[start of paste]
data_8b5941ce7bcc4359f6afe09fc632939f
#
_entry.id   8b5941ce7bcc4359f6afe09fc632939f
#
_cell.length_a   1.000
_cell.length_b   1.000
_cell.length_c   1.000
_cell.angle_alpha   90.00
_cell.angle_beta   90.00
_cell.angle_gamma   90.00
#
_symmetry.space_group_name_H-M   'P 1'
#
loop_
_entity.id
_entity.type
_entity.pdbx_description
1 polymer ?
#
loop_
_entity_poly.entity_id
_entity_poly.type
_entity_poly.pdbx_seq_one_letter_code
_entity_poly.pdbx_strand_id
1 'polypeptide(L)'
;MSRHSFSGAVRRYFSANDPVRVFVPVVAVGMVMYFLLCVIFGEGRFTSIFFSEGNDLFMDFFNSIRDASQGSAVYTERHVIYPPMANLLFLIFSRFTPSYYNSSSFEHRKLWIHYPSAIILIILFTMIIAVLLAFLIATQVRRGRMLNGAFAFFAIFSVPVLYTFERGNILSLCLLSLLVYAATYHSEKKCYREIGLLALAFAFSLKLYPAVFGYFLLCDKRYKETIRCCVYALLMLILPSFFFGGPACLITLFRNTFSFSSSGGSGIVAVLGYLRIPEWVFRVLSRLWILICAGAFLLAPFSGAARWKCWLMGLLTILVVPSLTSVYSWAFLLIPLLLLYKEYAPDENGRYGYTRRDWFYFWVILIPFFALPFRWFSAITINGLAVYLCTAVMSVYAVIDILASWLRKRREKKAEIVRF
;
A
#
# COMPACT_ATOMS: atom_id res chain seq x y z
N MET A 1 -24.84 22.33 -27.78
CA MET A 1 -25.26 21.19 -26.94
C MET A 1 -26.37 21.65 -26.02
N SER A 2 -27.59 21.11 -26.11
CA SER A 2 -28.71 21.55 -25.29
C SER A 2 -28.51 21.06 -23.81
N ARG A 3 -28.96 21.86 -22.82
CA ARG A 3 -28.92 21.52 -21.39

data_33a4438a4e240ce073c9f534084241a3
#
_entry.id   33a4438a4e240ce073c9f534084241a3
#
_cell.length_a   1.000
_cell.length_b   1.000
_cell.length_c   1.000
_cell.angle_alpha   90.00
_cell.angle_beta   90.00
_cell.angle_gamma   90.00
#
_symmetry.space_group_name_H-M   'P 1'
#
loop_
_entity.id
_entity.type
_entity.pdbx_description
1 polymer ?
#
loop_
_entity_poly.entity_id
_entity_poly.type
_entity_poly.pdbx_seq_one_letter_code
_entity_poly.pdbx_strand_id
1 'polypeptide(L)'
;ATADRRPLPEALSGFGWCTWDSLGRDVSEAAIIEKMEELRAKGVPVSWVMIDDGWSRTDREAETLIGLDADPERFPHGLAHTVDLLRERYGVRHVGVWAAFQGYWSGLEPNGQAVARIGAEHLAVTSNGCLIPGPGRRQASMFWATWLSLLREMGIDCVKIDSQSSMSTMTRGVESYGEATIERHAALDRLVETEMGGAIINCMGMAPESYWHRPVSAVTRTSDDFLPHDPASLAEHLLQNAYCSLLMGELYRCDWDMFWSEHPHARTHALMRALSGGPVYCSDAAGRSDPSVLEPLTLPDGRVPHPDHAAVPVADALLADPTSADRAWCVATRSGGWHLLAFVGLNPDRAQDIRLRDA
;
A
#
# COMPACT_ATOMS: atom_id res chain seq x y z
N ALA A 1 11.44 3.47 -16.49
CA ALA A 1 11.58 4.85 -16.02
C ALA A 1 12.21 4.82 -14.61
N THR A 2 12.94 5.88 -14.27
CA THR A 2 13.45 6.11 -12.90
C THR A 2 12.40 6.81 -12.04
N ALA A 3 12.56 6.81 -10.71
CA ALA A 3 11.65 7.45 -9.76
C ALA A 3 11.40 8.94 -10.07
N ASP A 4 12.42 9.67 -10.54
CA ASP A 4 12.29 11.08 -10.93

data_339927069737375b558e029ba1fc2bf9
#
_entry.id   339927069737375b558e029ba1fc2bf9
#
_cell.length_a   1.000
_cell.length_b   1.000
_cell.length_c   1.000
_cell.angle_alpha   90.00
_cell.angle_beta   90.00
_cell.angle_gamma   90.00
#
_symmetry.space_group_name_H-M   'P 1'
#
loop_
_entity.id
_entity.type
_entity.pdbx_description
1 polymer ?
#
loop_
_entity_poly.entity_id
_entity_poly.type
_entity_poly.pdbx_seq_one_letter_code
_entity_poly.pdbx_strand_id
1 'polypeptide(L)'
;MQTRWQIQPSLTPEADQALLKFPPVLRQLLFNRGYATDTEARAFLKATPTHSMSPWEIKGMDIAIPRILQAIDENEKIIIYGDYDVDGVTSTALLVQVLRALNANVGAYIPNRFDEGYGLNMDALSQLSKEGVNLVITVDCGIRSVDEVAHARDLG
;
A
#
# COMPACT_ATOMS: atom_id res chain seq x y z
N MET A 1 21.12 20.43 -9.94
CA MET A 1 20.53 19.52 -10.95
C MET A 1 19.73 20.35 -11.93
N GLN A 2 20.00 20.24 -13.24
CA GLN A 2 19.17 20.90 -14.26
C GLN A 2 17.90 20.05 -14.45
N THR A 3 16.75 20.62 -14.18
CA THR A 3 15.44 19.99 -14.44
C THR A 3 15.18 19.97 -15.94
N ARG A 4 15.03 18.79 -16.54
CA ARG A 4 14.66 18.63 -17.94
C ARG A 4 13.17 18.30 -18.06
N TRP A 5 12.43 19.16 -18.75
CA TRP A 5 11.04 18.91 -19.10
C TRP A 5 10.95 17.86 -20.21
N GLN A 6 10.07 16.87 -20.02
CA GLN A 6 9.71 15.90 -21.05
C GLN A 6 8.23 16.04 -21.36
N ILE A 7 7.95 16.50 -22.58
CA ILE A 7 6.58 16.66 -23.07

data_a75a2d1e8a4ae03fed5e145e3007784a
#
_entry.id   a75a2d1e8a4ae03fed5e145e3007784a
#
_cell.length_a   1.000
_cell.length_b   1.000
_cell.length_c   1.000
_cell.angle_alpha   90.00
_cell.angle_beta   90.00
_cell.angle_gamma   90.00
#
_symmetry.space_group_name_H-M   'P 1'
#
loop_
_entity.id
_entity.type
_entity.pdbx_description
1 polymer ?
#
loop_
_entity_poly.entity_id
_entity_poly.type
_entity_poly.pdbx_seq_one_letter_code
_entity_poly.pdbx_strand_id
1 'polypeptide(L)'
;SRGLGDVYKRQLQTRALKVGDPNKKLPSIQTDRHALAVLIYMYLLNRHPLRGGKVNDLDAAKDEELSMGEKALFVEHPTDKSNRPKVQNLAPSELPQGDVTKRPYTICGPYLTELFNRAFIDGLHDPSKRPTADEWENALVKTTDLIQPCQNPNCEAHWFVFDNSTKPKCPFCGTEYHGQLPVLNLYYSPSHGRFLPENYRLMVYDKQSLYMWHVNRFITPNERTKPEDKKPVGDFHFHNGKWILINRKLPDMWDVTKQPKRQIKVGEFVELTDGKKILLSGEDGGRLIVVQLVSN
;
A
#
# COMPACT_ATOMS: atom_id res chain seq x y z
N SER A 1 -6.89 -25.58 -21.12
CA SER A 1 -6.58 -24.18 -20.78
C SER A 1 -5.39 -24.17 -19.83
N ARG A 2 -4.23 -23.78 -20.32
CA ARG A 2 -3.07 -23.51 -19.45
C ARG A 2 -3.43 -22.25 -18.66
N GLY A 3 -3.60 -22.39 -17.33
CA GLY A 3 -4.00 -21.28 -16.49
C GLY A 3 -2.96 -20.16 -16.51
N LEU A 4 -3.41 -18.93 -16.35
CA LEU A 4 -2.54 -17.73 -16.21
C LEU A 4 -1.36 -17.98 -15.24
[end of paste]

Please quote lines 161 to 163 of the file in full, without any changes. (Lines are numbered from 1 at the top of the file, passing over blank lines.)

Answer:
CA SER A 1 -6.58 -24.18 -20.78
C SER A 1 -5.39 -24.17 -19.83
N ARG A 2 -4.23 -23.78 -20.32